Report by Brilliant Pongo
BULAWAYO – Once, a “whites-only” school before independence, it was regarded as one of the top primary schools in the areas surrounding Firstar and Woodville which are small scale plots/farms.
It is located in the environs of some of Bulawayo’s biggest business factories and communities, Natbrew (Chibuku), Clay Products (Ltd), McDonald bricks and Cement side (PPC Zimbabwe) along the Bulawayo-Harare road, perhaps more famous is the Support Unit ZR Police (Fairbridge).
At the centre of all these industrial factories and communities is Fairbridge Primary School, a school I went to for my first and second grade back in 1983.
The school was one of the many schools that the government needed to only maintain infrastructure as it had been well equipped with great infrastructure before independence, in buildings and learning materials. However the school has lost its sparkle and rating after years of under-funding.
Like most government schools in the country, it lacks everything from textbooks to toilet paper; the infrastructure at the school is in a state of total dilapidation.
The school had a music hall which has since burned down, Squash-courts that have now but collapsed, and a large swimming pool which is now in a state of complete decrepitude, it has trees growing in side it.
Poor infrastructure provision in post-2000 Zimbabwe is a strong reminder of the neglect of the last decade. Since 2000, Zimbabwe has had to confront numerous and complex challenges that have been due to the country’s social and political instability.
While our politicians fight to keep their jobs as MPs and Ministers, they have taken their eyes of the ball, forgetting to fight and speak up for those who they represent. Many poor children are still attending school under trees or in the open air.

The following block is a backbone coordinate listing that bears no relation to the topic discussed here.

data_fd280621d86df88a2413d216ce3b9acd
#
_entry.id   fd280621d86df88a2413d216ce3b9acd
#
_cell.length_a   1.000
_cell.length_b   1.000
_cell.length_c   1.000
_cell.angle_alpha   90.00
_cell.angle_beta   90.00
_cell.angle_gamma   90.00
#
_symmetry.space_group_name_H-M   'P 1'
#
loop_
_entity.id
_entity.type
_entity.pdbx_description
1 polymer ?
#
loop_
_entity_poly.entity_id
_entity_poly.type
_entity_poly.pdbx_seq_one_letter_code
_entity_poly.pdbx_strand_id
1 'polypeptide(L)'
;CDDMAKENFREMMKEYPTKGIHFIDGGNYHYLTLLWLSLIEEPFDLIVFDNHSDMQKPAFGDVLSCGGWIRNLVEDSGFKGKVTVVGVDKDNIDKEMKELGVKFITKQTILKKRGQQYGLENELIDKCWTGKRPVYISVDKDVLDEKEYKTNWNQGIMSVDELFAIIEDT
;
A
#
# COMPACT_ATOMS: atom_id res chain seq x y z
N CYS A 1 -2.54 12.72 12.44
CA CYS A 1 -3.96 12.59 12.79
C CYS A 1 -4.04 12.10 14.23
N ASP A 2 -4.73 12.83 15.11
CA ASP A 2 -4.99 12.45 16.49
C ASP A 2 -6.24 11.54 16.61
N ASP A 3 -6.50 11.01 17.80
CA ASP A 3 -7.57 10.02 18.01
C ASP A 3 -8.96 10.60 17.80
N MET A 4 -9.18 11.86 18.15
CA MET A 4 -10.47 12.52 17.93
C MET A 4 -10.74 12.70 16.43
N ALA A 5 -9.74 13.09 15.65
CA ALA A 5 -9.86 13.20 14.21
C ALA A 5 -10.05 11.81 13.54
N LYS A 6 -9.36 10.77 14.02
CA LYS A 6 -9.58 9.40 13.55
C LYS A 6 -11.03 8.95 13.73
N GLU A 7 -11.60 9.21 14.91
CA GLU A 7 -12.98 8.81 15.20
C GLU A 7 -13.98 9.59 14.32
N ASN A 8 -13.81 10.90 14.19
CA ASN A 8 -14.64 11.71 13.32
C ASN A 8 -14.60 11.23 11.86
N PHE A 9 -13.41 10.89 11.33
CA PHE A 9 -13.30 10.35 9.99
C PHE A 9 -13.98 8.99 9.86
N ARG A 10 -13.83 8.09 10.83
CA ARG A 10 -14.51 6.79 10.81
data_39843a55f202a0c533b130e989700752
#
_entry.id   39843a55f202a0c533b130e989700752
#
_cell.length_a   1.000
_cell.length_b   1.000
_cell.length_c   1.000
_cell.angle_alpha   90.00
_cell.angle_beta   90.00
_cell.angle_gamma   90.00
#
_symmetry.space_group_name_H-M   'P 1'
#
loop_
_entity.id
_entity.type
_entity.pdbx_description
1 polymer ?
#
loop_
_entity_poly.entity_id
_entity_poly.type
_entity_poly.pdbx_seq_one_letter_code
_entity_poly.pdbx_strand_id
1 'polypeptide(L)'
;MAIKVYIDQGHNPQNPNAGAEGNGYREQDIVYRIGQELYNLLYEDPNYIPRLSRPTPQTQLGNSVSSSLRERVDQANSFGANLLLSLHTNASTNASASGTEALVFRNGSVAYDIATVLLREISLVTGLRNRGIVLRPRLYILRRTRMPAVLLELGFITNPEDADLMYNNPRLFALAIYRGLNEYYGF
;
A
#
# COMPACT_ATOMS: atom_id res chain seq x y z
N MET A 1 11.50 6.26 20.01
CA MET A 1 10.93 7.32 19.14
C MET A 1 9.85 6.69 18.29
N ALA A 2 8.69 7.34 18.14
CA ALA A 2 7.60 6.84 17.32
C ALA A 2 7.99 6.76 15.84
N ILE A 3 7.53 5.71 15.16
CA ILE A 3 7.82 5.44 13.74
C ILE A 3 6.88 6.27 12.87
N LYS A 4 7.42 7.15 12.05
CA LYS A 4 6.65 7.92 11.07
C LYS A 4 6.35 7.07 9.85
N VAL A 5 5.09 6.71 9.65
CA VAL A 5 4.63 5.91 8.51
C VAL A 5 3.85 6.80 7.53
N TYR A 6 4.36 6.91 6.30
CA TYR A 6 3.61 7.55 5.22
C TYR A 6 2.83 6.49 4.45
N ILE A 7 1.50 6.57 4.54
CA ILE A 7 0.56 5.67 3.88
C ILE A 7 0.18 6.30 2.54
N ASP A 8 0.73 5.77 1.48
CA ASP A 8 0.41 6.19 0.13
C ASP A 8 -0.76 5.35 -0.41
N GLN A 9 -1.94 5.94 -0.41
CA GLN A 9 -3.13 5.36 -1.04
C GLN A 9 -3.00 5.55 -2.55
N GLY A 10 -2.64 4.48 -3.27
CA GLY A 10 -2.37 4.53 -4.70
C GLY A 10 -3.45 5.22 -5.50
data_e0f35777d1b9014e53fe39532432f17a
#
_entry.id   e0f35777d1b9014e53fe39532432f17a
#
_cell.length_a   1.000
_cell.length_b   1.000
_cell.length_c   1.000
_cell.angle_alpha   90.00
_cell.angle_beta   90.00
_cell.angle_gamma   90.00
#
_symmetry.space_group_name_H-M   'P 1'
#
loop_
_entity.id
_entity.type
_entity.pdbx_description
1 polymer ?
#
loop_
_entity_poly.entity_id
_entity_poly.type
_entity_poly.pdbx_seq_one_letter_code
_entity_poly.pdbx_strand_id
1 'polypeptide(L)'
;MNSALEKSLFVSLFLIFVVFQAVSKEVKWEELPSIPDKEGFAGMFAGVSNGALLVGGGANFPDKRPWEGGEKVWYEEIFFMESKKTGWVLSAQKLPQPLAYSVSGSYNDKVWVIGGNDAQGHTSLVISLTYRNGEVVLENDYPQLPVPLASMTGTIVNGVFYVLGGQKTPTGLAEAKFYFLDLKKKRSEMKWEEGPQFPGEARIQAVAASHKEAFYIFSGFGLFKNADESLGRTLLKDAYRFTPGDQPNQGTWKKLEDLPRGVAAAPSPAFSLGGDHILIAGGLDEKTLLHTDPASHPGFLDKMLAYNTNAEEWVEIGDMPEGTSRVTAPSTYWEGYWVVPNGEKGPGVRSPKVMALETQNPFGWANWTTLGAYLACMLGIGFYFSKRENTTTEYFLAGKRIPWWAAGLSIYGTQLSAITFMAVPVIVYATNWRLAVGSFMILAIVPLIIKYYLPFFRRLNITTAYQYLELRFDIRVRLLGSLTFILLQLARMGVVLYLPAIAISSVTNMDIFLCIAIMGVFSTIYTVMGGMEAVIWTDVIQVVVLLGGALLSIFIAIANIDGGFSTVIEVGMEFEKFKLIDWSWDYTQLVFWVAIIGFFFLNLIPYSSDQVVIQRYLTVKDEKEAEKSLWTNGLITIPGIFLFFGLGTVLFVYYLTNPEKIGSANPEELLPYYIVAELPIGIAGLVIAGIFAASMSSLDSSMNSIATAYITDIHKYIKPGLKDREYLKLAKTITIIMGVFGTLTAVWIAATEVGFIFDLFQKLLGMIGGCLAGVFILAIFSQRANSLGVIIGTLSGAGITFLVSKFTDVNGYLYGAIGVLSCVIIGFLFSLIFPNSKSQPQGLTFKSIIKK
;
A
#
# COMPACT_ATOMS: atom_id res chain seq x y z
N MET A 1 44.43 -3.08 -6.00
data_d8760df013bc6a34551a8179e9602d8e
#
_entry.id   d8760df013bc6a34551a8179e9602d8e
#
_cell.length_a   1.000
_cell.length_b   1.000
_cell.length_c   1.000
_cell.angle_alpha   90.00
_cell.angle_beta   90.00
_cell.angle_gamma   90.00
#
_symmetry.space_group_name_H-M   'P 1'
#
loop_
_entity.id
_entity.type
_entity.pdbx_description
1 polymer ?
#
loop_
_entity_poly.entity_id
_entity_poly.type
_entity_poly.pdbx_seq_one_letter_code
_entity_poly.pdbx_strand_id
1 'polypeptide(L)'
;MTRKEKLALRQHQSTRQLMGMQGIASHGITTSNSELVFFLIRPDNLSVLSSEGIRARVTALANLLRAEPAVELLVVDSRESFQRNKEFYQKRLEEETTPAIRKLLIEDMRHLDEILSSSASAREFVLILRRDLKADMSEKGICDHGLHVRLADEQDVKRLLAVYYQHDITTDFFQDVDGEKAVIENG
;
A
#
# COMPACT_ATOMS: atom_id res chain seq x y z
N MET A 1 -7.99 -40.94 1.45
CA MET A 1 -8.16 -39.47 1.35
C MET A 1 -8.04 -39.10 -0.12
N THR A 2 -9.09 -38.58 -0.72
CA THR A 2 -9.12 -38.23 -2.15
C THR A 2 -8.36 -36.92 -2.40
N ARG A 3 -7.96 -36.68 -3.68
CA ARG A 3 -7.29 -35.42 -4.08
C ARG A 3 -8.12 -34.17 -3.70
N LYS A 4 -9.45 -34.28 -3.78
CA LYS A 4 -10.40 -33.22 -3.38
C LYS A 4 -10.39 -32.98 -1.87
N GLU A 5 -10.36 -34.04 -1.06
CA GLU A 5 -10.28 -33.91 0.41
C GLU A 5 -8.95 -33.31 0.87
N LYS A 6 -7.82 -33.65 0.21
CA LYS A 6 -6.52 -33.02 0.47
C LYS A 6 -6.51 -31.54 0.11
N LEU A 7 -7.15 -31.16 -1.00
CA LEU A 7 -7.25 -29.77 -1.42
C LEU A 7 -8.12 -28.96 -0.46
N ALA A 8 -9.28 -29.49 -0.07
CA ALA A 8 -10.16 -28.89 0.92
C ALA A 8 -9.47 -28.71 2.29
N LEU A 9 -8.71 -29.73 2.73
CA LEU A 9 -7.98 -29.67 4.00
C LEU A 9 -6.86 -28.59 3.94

The education budget allocation has been shrinking for a long time and as a result much of the school infrastructure in the forgotten schools like Fairbridge Primary School has been left to crumble.
The nation’s education system – once the pride of Zimbabwe – is literally falling apart. This is best summed up by the sad state of affairs at the once sparkly Fairbridge Primary School. This is evidence that the country’s education system is now facing a crisis –one of the most serious in its history.
A significant number of schools are now unsafe and structurally unsound yet we continue to turn a blind eye to the daily dangers that we are putting thousands of young lives as they continue to use these unsafe and un-maintained buildings.
Most of the original buildings at Fairbridge primary school have collapsed save it be for two; one new block has been put up bringing the total number of classroom buildings to three. The three impoverished structures cram over 400 pupils.
Although we are four years into the coalition government, poor infrastructure provisioning continues to plague the delivery of effective education and there has been very little improvement on the ground in terms of buildings. This is especially so in the case of poor rural provinces.
Fairbridge Primary school is not even in a rural province and if it is in such a state one dreads to think of the state of schools in the poor rural areas.
This is a call to our politicians, but most of all to the businesses in the vicinity of Fairbridge primary school, yes, Netbrew (Chibuku), Clay products (Ldt), Cement side (CCP Zimbabwe), McDonald Bricks , the Support Unit ZRPolice (Fairbridge) and indeed the alumni of this once great school, lets help this your/our school. Lets come together and make it a better place indeed a centre of excellence.
Many schools across Zimbabwe are in a state of disrepair; those in the Diaspora have a role be it as part of Old school associations or as organisations to resource such schools. We all need to come together to work at rebuilding our education system.
You can call the Head teacher Ms S Khumalo on +263 773270484 and find out how you can personally help Fairbridge Primary School. Or you can follow the school’s new facebook page and follow developments.
To help maintain editorial independence Nehanda Radio relies on donations from readers like you. No donation is too small or too big. Help by donating to fund our operations.